As I write this email, the disaster in Texas due to hurricane Harvey continues to unfold. It is causing major devastation, the impact of which will be felt for years to come. I recently spoke to a client of mine who has over 30 years of experience in the property and casualty adjusting arena. He shared with me some important initial steps that homeowners in any sort of disaster should immediately enact.
Once there is damage to your property, you need to file a claim with your homeowner’s insurance carrier immediately. Unless your homeowner’s policy has the additional endorsement or rider for flood insurance, all damages caused by ground water or a flood will not be covered; however, you need the denial letter from the insurance carrier specifying what is denied to then open a claim with FEMA.
Here’s where it gets technical. There can be multiple causes of water damage to a property in an event such as what is happening in the Houston area right now. Water coming through the roof that causes structural damage in the ceiling will be covered through the typical homeowner’s insurance policy under one of the common perils, such as wind. Wind damage to shingles allows rain water to get through the roof and cause damage. In a two-story home with water damage in the upstairs due to leaks in the roof caused by wind damage, and flooding on the first floor caused by ground water rushing in, the insurance company will deny much of the damage caused on the first floor but cover the damage on the second floor.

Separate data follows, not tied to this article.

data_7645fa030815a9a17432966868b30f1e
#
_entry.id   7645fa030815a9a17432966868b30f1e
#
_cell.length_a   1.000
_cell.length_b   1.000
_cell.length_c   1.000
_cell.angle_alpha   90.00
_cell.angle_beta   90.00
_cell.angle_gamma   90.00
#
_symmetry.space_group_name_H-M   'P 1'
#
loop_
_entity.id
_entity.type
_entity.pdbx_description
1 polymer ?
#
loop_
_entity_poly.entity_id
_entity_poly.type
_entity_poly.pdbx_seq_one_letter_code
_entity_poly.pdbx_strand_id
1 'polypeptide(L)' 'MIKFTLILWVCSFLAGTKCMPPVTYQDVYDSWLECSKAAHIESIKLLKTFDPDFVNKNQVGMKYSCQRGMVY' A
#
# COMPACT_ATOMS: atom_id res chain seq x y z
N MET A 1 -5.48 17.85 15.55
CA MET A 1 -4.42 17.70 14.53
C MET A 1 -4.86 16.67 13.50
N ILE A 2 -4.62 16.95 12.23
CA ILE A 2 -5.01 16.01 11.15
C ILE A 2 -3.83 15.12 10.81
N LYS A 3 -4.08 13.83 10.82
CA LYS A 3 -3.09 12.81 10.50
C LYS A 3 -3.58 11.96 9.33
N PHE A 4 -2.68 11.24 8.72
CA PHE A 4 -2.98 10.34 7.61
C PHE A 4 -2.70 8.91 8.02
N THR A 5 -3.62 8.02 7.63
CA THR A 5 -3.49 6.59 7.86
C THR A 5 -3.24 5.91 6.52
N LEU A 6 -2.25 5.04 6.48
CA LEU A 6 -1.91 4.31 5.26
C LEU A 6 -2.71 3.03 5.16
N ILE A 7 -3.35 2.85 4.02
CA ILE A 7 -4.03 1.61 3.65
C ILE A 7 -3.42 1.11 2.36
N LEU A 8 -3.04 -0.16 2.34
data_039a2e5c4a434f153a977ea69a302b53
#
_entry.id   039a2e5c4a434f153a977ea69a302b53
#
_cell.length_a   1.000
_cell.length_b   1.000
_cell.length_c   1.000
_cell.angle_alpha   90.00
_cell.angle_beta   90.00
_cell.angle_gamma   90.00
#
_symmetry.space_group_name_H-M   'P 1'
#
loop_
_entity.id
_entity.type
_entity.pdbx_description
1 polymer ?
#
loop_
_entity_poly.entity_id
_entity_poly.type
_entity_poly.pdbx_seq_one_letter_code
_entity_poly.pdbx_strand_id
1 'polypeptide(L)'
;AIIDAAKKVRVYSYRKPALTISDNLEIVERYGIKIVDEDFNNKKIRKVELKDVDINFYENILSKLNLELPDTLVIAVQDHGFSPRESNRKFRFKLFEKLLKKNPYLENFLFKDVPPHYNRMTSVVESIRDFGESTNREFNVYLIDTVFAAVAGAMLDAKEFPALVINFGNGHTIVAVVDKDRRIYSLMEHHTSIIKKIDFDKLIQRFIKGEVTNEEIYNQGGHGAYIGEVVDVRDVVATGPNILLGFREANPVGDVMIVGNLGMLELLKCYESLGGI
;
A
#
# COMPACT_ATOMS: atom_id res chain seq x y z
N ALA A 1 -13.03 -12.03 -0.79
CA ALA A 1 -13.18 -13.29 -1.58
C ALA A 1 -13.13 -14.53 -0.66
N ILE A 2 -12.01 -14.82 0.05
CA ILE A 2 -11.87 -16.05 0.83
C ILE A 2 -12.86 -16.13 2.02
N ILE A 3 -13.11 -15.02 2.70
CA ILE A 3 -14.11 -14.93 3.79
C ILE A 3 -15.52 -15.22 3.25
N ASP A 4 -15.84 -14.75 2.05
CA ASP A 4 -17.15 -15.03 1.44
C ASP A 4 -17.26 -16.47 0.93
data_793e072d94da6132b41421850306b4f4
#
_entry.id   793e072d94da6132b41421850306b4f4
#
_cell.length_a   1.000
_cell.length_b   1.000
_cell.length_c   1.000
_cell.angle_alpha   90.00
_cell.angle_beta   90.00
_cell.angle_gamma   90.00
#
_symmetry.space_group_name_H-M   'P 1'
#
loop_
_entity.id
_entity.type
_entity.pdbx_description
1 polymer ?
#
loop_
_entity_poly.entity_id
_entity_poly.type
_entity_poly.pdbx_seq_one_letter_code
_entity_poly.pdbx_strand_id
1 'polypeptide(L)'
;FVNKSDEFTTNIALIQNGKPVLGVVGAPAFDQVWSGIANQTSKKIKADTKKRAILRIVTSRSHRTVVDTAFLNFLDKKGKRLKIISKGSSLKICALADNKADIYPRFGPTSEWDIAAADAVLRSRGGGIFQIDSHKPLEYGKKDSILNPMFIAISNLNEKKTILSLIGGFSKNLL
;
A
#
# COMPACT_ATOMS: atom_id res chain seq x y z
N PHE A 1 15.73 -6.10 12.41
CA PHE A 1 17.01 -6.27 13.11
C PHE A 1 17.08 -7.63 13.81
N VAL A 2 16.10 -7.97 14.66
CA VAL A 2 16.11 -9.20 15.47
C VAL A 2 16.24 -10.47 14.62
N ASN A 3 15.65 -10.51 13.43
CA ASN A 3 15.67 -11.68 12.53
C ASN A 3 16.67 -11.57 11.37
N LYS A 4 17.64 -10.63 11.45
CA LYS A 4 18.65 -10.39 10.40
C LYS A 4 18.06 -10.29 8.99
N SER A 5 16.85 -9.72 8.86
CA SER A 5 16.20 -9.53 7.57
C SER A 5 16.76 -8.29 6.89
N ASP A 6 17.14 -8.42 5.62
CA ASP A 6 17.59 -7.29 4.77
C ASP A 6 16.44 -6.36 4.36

This leads into the conundrum of where the line is drawn for the damage due to mold. When it comes to mold, you need to read your policy very carefully and pay close attention to any new exclusions or exceptions that have been issued in the policy, particularly on your last two renewals, as to what is or is not covered regarding mold.
Most homeowners don’t realize that much of the language in their homeowner’s policy today relative to mold is a result of problems that originated in Houston, Texas thirty years ago in litigation that resulted in placing costs on insurance carriers that they had not anticipated.
There will be thousands of people in the Houston, Texas area and elsewhere that are going to be unable to locate a copy of their insurance policy, and for good reason. All the interior contents of their home or apartment have been lost due to water damage. In this situation, you want to contact your insurance agent (provided their office is still functioning) or your insurance carrier and request that they send you a certified copy of the insurance policy.
For those of you who are not directly impacted by hurricane Harvey, I urge you to do two things. First, do some due diligence to research the charity of your choice that you are going to generously give to. Secondly, take this as an opportunity to assess your own disaster preparedness. How are you doing with document retention and storage? How good are your insurance coverages? Have you identified any gaps in your current policies?
In my next post, I will talk about the anticipated impact this storm and disaster will have on landlords and rehabbers.